Friday, December 24, 2004

Another great carol...

... that I haven't had the chance to sing this year. This one's by Charles Wesley.

Let earth and heaven combine,
Angels and men agree,
To praise in songs divine
The incarnate Deity,
Our God contracted to a span,
Incomprehensibly made Man.

He laid His glory by,
He wrapped Him in our clay;
Unmarked by human eye,
The latent Godhead lay;
Infant of days He here became,
And bore the mild Immanuel’s Name.

Unsearchable the love
That has the Saviour brought;
The grace is far above
Of men or angels’ thought:
Suffice for us that God, we know,
Our God, is manifest below.

He deigns in flesh to appear,
Widest extremes to join;
To bring our vileness near,
And make us all divine:
And we the life of God shall know,
For God is manifest below.

Made perfect first in love,
And sanctified by grace,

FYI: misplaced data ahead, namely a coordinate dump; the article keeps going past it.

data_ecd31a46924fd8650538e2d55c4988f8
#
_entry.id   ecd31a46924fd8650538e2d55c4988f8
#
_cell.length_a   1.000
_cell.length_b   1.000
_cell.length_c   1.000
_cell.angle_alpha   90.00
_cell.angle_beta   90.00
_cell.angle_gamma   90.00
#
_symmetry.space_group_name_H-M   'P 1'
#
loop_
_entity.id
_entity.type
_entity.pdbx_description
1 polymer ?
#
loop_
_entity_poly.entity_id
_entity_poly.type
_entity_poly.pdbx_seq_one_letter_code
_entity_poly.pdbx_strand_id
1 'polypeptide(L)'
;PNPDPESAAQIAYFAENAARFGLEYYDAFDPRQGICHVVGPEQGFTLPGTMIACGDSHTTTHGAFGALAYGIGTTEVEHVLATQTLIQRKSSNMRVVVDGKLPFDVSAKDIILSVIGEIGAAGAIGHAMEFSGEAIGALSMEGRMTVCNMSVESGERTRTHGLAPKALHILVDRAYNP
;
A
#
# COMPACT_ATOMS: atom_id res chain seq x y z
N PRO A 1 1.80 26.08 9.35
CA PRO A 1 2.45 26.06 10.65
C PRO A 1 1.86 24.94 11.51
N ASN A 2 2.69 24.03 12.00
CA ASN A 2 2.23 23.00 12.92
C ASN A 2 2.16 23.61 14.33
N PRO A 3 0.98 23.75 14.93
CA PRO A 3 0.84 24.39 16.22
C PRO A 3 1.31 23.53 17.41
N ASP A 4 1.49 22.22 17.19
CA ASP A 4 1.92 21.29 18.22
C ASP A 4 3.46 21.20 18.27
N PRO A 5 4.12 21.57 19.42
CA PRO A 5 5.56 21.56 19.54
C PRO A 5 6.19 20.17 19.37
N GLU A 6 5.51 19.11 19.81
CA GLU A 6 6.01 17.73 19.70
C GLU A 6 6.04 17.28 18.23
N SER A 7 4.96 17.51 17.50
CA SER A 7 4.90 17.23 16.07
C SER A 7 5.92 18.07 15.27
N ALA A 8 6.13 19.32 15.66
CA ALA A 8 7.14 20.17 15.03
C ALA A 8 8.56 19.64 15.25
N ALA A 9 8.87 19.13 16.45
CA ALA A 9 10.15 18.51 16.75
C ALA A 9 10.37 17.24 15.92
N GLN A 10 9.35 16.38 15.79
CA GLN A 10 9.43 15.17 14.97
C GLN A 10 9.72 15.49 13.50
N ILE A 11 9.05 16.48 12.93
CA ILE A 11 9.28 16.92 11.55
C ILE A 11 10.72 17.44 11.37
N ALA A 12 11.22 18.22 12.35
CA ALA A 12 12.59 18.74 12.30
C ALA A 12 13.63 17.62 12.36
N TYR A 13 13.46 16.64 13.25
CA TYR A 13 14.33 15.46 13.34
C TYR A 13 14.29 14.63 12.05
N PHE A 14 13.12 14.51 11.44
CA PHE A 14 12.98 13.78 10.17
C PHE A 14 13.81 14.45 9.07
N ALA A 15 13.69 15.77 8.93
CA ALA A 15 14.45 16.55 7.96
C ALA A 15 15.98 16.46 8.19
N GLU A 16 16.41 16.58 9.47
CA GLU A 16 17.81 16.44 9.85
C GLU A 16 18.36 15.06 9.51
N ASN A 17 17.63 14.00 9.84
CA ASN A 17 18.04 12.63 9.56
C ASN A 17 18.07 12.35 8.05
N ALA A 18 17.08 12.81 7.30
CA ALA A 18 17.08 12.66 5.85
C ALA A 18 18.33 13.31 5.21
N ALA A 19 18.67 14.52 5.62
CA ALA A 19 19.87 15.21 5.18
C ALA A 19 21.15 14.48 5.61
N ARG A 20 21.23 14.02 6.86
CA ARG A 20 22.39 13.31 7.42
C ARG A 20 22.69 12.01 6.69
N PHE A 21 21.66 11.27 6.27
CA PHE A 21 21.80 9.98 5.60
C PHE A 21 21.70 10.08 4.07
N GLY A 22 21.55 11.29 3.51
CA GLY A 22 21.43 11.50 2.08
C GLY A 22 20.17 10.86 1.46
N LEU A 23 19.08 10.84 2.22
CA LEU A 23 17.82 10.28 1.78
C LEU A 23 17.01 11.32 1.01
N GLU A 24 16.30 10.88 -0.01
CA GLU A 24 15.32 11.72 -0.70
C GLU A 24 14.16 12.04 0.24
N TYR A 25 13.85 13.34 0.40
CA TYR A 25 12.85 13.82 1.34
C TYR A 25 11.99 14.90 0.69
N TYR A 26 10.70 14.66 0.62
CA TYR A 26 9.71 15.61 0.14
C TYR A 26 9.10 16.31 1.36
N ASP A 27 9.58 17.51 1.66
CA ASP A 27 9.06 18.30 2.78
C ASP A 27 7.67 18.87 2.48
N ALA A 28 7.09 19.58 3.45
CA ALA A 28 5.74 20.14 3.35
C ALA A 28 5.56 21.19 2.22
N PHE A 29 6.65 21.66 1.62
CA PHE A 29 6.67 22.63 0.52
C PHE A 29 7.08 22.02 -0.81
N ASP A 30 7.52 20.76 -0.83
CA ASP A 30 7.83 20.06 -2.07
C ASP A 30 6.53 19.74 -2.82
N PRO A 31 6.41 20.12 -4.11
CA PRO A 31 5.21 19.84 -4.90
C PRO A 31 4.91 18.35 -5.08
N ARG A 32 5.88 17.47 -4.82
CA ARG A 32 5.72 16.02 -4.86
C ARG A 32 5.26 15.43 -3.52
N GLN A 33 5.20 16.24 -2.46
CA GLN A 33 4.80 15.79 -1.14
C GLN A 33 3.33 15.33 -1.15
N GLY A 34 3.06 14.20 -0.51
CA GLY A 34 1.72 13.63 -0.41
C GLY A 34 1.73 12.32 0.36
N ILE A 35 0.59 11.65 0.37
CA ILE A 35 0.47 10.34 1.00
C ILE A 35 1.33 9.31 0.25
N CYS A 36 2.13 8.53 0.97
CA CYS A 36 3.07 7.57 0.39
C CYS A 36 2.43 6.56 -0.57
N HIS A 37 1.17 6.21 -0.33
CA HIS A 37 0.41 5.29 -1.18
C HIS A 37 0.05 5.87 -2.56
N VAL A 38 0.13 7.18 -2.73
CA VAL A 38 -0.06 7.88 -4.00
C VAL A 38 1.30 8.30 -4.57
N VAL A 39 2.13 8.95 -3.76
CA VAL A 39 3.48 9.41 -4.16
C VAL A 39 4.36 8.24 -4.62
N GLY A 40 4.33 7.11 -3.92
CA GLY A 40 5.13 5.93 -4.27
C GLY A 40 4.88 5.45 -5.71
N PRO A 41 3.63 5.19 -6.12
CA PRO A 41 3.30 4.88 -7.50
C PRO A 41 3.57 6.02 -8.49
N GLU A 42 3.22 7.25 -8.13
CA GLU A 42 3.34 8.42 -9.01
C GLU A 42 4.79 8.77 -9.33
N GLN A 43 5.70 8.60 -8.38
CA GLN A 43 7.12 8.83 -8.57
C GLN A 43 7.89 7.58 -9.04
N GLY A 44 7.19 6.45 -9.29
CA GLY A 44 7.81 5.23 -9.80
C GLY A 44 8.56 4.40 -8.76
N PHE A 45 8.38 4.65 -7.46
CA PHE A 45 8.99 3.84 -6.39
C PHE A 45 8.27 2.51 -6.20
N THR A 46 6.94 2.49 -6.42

We shall from earth remove,
And see His glorious face:
His love shall then be fully showed,
And man shall all be lost in God.

1 comment:

Davsue said...

A propo your unpublished letter to the Daily Telegraph (join the club!)I thought that you might be interested in the following quotation:'The appearance of Darwin's thesis was the appearance of an alternative revelation to the Bible. According to George Bernard Shaw,'If you can realise hoe insufferably the world was oppressed by the notion that everything that happened was an arbitary personal act of an arbitary personal God of dangerous, jealous and cruel personal character, you will understand how the world jumped at Darwin' (cited by Arnold Lunn, in Introduction to "Is Evolution Proved?"
Although Shaw's conception of God is a gross caricature, his basic analysis is correct. On the one hand, man faced an account of origins as the creative act of the ontological trinity, a totally
self-conscious Person, omnipotent, omniscient and sovereign, and to whom man is totally responsible. On the other hand, Darwinism offered an account of origins which performed all the miracles of creation and yet was totally impersonal, materialistic, and held no man to account'. (Rousas John Rushdoony:The Mythology of Science, p.41,Craig Press,Nutley, New Jersey, 1967).